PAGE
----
David Batstone

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David Batstone
Nationality American
Occupation Ethics professor
Notable work(s) Not for Sale, Saving the Corporate Soul
Theological work
Tradition or movement Abolitionism, Liberation theology
Main interests Human trafficking, Slavery

David Batstone is an ethics professor at the University of San Francisco and is the founder and president of Not for Sale, an abolitionist organization.[1] He is also a journalist and the president and founder of Right Reality, an international business that engages in social ventures.[2] He is a leader in Central American Mission Partners, a human rights group. As a representative of this group, he met with Bono through Glide Memorial Church during A Conspiracy of Hope, a concert tour in support of Amnesty International.[3] When Mark Juergensmeyer was doing research for his book The New Cold War?: Religious Nationalism Confronts the Secular State, Batstone assisted him in finding primary sources with respect to the Nicaraguan Revolution's Christian supporters.[4]

Batstone wrote the book Not for Sale: The Return of the Global Slave Trade - and How We Can Fight It, in which he wrote about human trafficking and how social inequality and poverty make it easy for traffickers to find girls to traffick.[5] Julie Clawson wrote positively of this book, writing that she appreciated Batstone's "audacity in telling story after story of modern-day slavery."[6] While still a student, Batstone studied under William R. Herzog, who taught Batstone about the parables of Jesus.[7] Batstone is an advocate of workplace spirituality, about which he wrote in his 2003 book Saving the Corporate Soul.[8] He is also a liberation theologian who considers postmodernity an era in which "we wallow in private affluence while squatting in public squalor."[9] At the 2012 Freedom and Honor Conference in Korea, a conference about slavery and human trafficking, Batstone was one of the two keynote speakers, the other being Tara Teng, who was Miss Canada at the time.[10]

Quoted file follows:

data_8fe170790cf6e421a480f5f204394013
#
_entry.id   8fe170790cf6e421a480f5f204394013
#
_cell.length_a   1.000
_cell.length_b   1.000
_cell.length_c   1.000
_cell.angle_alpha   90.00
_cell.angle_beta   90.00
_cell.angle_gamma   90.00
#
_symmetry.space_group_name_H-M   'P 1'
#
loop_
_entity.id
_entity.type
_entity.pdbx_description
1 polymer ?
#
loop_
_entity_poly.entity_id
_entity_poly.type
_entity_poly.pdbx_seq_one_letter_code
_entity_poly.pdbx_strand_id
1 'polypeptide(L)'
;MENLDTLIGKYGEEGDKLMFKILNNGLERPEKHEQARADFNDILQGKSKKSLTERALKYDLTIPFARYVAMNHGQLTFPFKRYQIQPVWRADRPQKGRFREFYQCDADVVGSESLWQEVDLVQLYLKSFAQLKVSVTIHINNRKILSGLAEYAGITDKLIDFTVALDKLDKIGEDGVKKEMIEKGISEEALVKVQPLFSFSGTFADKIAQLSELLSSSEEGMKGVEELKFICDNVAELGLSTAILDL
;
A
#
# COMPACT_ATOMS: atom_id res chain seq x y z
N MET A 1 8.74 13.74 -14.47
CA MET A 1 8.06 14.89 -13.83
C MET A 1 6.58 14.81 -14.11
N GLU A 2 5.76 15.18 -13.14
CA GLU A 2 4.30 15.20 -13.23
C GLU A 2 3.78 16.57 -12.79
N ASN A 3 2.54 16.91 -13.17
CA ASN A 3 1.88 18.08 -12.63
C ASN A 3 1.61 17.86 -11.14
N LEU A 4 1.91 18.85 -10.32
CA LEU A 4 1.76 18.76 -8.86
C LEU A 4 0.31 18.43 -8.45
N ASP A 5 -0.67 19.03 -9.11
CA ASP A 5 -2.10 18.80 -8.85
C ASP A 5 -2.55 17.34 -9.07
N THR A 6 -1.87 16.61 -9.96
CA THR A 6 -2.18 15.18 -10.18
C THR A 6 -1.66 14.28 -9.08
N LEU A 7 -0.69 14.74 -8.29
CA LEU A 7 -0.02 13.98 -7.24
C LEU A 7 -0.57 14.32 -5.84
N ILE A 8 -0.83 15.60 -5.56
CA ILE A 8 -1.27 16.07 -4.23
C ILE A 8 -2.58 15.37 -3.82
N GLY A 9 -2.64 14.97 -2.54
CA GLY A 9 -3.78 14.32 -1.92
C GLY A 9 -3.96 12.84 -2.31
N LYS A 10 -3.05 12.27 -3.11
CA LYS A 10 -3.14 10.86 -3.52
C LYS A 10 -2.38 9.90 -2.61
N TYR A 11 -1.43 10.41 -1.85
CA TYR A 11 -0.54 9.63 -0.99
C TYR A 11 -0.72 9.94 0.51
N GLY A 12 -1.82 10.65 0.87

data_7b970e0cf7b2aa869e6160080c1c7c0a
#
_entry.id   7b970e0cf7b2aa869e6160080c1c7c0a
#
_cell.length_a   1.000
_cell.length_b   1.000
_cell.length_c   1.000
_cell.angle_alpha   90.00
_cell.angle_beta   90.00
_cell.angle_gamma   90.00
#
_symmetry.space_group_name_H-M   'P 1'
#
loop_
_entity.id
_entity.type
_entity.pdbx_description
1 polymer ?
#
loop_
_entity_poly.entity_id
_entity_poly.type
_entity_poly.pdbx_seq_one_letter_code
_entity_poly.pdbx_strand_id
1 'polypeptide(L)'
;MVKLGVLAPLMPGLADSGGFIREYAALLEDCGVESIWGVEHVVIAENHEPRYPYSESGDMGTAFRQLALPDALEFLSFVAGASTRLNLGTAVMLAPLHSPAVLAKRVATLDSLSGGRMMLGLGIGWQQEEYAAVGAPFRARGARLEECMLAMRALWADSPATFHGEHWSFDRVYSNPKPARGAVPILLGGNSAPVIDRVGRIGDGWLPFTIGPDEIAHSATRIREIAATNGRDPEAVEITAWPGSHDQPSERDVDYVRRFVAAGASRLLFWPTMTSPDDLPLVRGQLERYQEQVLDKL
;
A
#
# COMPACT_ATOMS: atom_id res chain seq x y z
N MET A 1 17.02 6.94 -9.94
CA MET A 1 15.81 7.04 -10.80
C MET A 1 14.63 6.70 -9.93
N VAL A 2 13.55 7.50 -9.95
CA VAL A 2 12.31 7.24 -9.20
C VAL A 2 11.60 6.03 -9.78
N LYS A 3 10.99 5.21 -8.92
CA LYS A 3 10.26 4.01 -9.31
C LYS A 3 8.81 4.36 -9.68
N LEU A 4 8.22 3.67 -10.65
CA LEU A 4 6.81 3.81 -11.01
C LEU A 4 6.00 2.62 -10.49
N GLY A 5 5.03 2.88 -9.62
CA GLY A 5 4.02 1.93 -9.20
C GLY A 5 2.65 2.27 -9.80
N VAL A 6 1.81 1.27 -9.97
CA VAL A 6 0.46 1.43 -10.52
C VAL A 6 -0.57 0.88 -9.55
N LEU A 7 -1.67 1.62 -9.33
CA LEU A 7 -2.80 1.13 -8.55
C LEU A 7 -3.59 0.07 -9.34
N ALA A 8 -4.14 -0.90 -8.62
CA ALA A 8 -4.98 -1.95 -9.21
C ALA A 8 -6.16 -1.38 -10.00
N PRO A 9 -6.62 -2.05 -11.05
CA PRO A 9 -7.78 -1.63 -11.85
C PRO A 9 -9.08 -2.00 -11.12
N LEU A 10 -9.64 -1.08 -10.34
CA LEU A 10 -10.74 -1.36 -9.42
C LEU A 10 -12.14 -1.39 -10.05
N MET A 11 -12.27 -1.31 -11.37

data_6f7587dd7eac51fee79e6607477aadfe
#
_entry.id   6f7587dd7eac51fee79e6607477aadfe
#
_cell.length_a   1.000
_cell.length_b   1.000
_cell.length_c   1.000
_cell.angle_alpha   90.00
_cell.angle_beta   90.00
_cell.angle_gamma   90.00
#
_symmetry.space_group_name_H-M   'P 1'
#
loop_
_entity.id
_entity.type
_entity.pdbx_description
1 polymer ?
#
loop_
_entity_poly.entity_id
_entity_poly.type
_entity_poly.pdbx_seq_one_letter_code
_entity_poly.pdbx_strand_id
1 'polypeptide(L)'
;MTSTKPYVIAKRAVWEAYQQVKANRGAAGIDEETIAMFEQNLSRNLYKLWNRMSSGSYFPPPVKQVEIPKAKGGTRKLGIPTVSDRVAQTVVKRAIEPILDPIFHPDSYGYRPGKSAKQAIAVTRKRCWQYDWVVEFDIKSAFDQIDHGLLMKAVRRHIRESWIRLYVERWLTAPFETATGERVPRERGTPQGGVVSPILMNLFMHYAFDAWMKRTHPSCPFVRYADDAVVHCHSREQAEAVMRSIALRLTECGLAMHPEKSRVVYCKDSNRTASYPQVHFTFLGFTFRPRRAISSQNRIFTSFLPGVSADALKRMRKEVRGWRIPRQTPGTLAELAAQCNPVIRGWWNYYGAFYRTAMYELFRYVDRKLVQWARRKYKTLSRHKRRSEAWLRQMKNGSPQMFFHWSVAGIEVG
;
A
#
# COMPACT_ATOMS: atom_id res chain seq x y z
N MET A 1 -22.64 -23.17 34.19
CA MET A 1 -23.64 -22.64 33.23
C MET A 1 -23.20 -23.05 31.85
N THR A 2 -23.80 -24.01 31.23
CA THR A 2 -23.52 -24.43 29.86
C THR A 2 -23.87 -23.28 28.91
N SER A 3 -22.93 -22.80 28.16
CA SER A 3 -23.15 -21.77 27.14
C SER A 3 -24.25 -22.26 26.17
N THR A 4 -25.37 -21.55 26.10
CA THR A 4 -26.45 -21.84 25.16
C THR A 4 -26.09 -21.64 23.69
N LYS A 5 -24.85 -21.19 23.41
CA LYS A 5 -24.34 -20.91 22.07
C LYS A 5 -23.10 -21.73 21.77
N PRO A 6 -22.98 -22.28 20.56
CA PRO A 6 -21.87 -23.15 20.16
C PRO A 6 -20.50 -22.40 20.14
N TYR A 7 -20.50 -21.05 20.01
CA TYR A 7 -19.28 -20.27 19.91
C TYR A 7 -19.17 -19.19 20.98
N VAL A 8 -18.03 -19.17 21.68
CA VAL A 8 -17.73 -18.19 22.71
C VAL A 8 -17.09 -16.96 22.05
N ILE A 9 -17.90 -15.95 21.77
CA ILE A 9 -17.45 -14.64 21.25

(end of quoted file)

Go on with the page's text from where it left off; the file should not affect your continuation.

References[edit]

  1. ^ Ryan Dobson; Christian Buckley (2010). Humanitarian Jesus: Social Justice and the Cross. Moody Publishers. p. 95. ISBN 1575674912. 
  2. ^ "First Hour: Human Trafficking". ABC Online. June 4, 2008. Retrieved June 21, 2013. 
  3. ^ David Kootnikoff (2009). U2: A Musical Biography. ABC-CLIO. p. 57. ISBN 0313365237. 
  4. ^ Mark Juergensmeyer (1994). The New Cold War?: Religious Nationalism Confronts the Secular State. University of California Press. p. x. ISBN 0520915011. 
  5. ^ Barrie Levy (2008). Women and Violence: Seal Studies. Perseus Books Group. p. 50. ISBN 0786726725. 
  6. ^ Julie Clawson (2009). Everyday Justice: The Global Impact of Our Daily Choices. InterVarsity Press. p. 66. ISBN 0830878521. 
  7. ^ William R. Herzog (1994). Parables As Subversive Speech: Jesus As Pedagogue of the Oppressed. Westminster John Knox. p. ix. ISBN 0664253555. 
  8. ^ Lake Lambert (2009). Spirituality, Inc: Religion in the American Workplace. New York University Press. p. 110. ISBN 0814752535. 
  9. ^ Paul Rasor (2005). Faith Without Certainty: Liberal Theology In The 21st Century. Unitarian Universalist Association. pp. 61–62. ISBN 1558965998. 
  10. ^ Dylan Goldby; Daniel Sanchez; Matthew Lamers (March 20, 2012). "'Girls Are Not For Sale'". Groove Korea. Retrieved April 13, 2013.